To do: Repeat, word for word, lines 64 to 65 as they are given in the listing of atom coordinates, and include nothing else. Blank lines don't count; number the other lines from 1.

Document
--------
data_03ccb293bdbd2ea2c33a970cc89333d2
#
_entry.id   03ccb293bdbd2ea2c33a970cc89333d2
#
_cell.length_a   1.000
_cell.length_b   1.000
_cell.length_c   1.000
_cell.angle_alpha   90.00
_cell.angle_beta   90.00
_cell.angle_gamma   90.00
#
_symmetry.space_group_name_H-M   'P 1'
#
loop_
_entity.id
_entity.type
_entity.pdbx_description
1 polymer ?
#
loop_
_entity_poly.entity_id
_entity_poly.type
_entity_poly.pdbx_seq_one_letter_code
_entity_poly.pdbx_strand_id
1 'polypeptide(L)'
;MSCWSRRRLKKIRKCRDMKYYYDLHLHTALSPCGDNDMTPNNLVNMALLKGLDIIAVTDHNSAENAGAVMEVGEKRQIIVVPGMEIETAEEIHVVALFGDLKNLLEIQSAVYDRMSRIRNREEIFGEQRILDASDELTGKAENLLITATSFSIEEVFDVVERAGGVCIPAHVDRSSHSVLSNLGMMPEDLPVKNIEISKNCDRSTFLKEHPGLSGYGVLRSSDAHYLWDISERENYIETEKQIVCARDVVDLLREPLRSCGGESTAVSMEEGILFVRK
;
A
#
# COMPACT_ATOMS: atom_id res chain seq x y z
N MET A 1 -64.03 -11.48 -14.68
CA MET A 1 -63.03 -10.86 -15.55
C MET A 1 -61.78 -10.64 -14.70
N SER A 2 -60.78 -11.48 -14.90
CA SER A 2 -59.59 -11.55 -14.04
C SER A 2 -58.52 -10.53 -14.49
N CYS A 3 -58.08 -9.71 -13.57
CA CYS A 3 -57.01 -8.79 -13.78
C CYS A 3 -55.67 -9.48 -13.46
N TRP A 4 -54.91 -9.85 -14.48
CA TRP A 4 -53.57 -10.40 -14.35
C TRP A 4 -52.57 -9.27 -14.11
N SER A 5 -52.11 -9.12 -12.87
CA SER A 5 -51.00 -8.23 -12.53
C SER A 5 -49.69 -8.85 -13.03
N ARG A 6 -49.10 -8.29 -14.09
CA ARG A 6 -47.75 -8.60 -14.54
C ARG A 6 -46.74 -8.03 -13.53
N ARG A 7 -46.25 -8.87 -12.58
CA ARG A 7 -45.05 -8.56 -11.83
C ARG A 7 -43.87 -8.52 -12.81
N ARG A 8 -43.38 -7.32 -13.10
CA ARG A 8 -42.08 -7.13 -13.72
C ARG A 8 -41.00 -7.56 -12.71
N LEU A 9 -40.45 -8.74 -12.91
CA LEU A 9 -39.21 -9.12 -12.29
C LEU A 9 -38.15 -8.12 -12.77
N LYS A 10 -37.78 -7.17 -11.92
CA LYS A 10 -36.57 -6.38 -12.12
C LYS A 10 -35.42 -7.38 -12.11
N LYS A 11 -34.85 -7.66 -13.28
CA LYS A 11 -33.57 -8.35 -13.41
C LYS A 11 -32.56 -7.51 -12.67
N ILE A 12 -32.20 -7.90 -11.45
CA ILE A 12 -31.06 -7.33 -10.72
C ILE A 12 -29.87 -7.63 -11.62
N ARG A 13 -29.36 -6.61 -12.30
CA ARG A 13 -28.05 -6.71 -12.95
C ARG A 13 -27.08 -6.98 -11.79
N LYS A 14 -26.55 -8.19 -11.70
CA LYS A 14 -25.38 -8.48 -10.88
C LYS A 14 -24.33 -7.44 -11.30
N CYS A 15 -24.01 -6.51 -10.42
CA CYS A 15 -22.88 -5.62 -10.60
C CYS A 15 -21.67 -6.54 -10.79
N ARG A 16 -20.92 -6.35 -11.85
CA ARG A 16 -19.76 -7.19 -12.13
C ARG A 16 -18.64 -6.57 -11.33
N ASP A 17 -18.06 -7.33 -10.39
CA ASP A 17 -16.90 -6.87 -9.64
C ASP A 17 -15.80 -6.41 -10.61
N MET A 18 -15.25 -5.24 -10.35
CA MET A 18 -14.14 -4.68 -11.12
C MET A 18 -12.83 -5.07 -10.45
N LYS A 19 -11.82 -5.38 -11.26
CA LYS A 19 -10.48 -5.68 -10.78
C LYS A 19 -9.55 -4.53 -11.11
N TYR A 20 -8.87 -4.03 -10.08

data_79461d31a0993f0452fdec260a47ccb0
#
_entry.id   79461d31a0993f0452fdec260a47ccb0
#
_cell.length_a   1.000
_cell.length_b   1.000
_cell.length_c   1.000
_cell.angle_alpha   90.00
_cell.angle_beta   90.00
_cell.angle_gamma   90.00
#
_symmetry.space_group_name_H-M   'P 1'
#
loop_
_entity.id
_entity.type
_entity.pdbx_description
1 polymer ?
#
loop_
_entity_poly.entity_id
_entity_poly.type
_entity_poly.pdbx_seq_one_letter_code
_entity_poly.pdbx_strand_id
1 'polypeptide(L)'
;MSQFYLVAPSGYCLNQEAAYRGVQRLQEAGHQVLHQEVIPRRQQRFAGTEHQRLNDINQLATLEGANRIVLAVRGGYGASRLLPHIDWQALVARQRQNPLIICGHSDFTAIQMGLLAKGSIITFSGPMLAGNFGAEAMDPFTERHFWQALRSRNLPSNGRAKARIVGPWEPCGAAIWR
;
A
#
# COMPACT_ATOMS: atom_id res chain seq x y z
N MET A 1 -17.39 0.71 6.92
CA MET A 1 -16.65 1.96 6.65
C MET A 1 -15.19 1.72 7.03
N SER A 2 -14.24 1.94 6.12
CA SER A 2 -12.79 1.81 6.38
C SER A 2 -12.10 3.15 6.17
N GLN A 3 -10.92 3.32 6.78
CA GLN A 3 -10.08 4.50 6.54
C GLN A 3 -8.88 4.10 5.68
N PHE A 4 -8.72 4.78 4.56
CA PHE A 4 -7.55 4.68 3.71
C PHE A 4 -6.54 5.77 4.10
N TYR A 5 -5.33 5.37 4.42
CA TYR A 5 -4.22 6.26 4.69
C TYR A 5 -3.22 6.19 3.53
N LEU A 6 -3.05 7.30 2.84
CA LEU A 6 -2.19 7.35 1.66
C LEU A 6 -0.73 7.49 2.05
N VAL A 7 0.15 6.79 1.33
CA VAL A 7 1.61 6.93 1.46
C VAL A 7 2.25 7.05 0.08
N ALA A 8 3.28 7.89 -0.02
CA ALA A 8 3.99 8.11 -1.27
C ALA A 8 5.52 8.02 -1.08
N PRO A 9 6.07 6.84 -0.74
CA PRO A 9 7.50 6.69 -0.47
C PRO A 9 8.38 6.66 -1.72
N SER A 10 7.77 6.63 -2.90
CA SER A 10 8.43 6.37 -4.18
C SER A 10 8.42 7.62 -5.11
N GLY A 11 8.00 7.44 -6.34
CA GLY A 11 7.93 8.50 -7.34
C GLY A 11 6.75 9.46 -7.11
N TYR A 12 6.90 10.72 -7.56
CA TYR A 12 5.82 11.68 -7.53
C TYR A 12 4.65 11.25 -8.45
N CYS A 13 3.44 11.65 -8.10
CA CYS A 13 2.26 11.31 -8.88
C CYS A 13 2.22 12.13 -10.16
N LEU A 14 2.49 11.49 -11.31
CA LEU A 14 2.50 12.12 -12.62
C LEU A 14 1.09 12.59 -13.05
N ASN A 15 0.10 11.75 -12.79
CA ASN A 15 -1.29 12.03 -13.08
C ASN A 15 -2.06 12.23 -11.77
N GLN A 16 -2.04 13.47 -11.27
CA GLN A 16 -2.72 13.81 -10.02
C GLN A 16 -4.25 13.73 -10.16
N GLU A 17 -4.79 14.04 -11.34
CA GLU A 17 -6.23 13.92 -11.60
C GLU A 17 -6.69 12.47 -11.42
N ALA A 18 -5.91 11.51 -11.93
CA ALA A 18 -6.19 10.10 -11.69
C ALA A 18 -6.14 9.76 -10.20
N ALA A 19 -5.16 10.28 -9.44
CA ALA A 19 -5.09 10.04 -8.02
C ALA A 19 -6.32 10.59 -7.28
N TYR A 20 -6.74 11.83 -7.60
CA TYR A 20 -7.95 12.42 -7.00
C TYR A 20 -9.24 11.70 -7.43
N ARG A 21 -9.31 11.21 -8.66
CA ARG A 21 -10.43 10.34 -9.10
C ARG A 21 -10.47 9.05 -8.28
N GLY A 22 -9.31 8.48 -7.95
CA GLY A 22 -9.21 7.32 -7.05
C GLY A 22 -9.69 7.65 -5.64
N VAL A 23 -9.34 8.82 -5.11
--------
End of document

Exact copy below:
N ILE A 12 -32.20 -7.90 -11.45
CA ILE A 12 -31.06 -7.33 -10.72